If you are considering buying or leasing a vehicle for your business, you may be in for an unexpectedly large tax benefit. As you may be aware, the depreciation deduction for passenger vehicles is rather skimpy, roughly $3,000 during the first year. The key here is "passenger vehicle" and what the IRS does not consider to be a passenger vehicle.
Any automobile with a gross vehicle weight rating (GVWR) above 6,000 pounds that (1) is on a truck chassis or (2) is classified as an SUV or minivan can potentially qualify and is eligible to be depreciated much more quickly than a regular passenger vehicle. In your business, this may be most of the vehicles you are already using.

Let's say you buy a Chevy Tahoe SUV for $35,000 that you use 100% in your business. (All vehicles we use are 100% business use aren't they?) Because of the rather generous depreciation rules and this often overlooked loophole, generally your first year tax write-off would be approximately $23,000. Depending on your tax bracket, the Federal and State tax savings on this deduction alone could be well over $7,000. Also, be sure that the dealer does not charge the federal luxury auto tax on the sale. This does not apply to vehicles with GVWR above 6,000 pounds.

The list of vehicles heavy enough to qualify for this is surprisingly long and is regularly changing with new and retooled models. In making your decision, always verify the GVWR yourself; the label is usually found attached on the inside of the driver's side door.


© The Honeycutt Group CPA, PC

If you believe your beneficiaries will receive your life insurance tax-free, you may be in for a surprise. Insurance proceeds are free from income tax but not estate tax. The value of a business and the related insurance that is used to fund most buy-sell agreements cause many surprised people to realize that they may indeed be subject to estate tax. If your estate is greater than $675,000, there may be tax due at your death, with rates as high as 55%.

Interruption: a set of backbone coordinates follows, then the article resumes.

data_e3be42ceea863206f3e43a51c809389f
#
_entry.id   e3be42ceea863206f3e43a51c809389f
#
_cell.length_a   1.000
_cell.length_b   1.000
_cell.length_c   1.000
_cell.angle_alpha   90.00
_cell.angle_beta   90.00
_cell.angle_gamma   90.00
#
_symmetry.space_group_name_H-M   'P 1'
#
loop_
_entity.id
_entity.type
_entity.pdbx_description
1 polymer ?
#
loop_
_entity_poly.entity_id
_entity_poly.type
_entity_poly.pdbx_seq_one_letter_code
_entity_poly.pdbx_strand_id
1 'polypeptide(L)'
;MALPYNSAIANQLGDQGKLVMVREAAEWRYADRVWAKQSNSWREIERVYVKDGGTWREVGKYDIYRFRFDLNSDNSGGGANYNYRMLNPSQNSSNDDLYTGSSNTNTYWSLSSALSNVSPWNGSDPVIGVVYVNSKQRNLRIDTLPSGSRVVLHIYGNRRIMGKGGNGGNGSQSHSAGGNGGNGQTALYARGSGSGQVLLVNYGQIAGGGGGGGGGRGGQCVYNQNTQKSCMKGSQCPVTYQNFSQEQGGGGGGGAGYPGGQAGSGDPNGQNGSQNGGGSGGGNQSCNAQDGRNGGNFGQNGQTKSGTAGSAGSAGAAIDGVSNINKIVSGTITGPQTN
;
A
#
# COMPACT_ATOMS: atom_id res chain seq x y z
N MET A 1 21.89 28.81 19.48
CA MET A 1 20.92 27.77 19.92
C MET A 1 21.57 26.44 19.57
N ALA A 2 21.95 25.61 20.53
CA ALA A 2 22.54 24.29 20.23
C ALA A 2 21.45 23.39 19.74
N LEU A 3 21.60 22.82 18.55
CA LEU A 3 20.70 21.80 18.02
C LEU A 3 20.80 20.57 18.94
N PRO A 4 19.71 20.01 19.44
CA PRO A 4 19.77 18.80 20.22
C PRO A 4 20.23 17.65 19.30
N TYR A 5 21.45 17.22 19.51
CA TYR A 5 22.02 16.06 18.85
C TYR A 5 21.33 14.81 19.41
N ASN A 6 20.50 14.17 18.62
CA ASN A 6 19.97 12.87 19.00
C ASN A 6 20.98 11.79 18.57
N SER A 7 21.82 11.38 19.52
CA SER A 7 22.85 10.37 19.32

A very simple estate planning technique to remove insurance proceeds from taxability is the use of an irrevocable life insurance trust. Very basically, a trust that you create will be established to actually own the insurance policy. You give the trust each year the amount of the insurance premium that is due on the policy and a trustee that you name then writes a check to pay the premium. At your death, the insurance comes into the trust and is distributed to the beneficiaries of the trust. This money is not included in your estate. The beneficiaries then use that money as needed to pay any estate tax that may be due. Assuming that the beneficiaries of your life insurance trust are also the main heirs of your estate, this is simply moving money into their pocket through a different channel. On a $400,000 life insurance policy, this may save your heirs from writing a check to Uncle Sam for close to $200,000.

With a public outcry over the steep rates of tax on estates, Congress raised the exemption, currently at $675,000 to $1,000,000 in the year 2006. Think you can relax then and not properly plan? If your estate is currently at $675,000 and grows at 8% per year it will be almost $1,100,000 in the year 2006.

The largest asset in many estates is life insurance. By removing this from your estate, it may keep your beneficiaries from paying estate tax.

-Drayton R. Honeycutt, CPA

© The Honeycutt Group CPA, PC